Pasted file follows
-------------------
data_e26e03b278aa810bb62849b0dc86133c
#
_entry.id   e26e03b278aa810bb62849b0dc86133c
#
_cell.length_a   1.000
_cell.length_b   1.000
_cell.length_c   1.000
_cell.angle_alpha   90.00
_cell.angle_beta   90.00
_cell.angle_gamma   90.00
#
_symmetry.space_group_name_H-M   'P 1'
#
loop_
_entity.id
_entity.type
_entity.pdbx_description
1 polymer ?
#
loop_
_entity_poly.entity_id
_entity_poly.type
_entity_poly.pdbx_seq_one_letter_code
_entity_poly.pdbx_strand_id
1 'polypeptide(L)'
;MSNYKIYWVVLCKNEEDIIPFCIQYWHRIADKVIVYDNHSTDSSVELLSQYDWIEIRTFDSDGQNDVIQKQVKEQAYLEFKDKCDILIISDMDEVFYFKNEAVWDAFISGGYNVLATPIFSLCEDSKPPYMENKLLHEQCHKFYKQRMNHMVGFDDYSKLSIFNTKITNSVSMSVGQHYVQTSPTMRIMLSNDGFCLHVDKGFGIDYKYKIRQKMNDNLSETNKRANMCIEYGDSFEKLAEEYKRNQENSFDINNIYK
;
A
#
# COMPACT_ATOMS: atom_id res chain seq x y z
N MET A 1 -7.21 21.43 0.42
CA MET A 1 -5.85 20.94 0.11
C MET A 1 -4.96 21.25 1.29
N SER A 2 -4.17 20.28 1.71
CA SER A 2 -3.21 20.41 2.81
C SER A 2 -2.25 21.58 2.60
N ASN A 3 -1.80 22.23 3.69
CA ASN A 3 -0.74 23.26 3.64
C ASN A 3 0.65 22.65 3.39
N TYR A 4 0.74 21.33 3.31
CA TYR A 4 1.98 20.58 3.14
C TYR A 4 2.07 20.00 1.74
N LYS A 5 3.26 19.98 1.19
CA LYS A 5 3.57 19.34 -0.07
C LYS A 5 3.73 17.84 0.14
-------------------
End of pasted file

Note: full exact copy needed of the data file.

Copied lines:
data_e26e03b278aa810bb62849b0dc86133c
#
_entry.id   e26e03b278aa810bb62849b0dc86133c
#
_cell.length_a   1.000
_cell.length_b   1.000
_cell.length_c   1.000
_cell.angle_alpha   90.00
_cell.angle_beta   90.00
_cell.angle_gamma   90.00
#
_symmetry.space_group_name_H-M   'P 1'
#
loop_
_entity.id
_entity.type
_entity.pdbx_description
1 polymer ?
#
loop_
_entity_poly.entity_id
_entity_poly.type
_entity_poly.pdbx_seq_one_letter_code
_entity_poly.pdbx_strand_id
1 'polypeptide(L)'
;MSNYKIYWVVLCKNEEDIIPFCIQYWHRIADKVIVYDNHSTDSSVELLSQYDWIEIRTFDSDGQNDVIQKQVKEQAYLEFKDKCDILIISDMDEVFYFKNEAVWDAFISGGYNVLATPIFSLCEDSKPPYMENKLLHEQCHKFYKQRMNHMVGFDDYSKLSIFNTKITNSVSMSVGQHYVQTSPTMRIMLSNDGFCLHVDKGFGIDYKYKIRQKMNDNLSETNKRANMCIEYGDSFEKLAEEYKRNQENSFDINNIYK
;
A
#
# COMPACT_ATOMS: atom_id res chain seq x y z
N MET A 1 -7.21 21.43 0.42
CA MET A 1 -5.85 20.94 0.11
C MET A 1 -4.96 21.25 1.29
N SER A 2 -4.17 20.28 1.71
CA SER A 2 -3.21 20.41 2.81
C SER A 2 -2.25 21.58 2.60
N ASN A 3 -1.80 22.23 3.69
CA ASN A 3 -0.74 23.26 3.64
C ASN A 3 0.65 22.65 3.39
N TYR A 4 0.74 21.33 3.31
CA TYR A 4 1.98 20.58 3.14
C TYR A 4 2.07 20.00 1.74
N LYS A 5 3.26 19.98 1.19
CA LYS A 5 3.57 19.34 -0.07
C LYS A 5 3.73 17.84 0.14